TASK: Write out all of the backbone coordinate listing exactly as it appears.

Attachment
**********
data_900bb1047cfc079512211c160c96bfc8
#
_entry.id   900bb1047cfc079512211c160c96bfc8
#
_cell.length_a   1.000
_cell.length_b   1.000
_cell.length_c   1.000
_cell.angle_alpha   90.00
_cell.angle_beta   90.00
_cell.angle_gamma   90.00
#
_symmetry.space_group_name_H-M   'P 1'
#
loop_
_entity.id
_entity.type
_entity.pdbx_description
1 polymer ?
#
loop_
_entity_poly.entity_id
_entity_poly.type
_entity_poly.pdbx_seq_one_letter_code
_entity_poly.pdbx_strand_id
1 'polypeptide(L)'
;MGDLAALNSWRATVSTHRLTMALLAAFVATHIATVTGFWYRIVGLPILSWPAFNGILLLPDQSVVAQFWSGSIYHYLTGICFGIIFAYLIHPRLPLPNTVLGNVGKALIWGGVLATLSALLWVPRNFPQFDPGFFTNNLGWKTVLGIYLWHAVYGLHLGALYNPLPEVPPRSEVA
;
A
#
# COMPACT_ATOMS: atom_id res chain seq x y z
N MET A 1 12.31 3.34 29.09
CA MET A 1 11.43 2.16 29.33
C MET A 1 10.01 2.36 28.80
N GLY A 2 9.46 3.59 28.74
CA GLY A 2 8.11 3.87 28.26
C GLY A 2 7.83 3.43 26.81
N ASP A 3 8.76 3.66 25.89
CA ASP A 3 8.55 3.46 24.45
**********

data_900bb1047cfc079512211c160c96bfc8
#
_entry.id   900bb1047cfc079512211c160c96bfc8
#
_cell.length_a   1.000
_cell.length_b   1.000
_cell.length_c   1.000
_cell.angle_alpha   90.00
_cell.angle_beta   90.00
_cell.angle_gamma   90.00
#
_symmetry.space_group_name_H-M   'P 1'
#
loop_
_entity.id
_entity.type
_entity.pdbx_description
1 polymer ?
#
loop_
_entity_poly.entity_id
_entity_poly.type
_entity_poly.pdbx_seq_one_letter_code
_entity_poly.pdbx_strand_id
1 'polypeptide(L)'
;MGDLAALNSWRATVSTHRLTMALLAAFVATHIATVTGFWYRIVGLPILSWPAFNGILLLPDQSVVAQFWSGSIYHYLTGICFGIIFAYLIHPRLPLPNTVLGNVGKALIWGGVLATLSALLWVPRNFPQFDPGFFTNNLGWKTVLGIYLWHAVYGLHLGALYNPLPEVPPRSEVA
;
A
#
# COMPACT_ATOMS: atom_id res chain seq x y z
N MET A 1 12.31 3.34 29.09
CA MET A 1 11.43 2.16 29.33
C MET A 1 10.01 2.36 28.80
N GLY A 2 9.46 3.59 28.74
CA GLY A 2 8.11 3.87 28.26
C GLY A 2 7.83 3.43 26.81
N ASP A 3 8.76 3.66 25.89
CA ASP A 3 8.55 3.46 24.45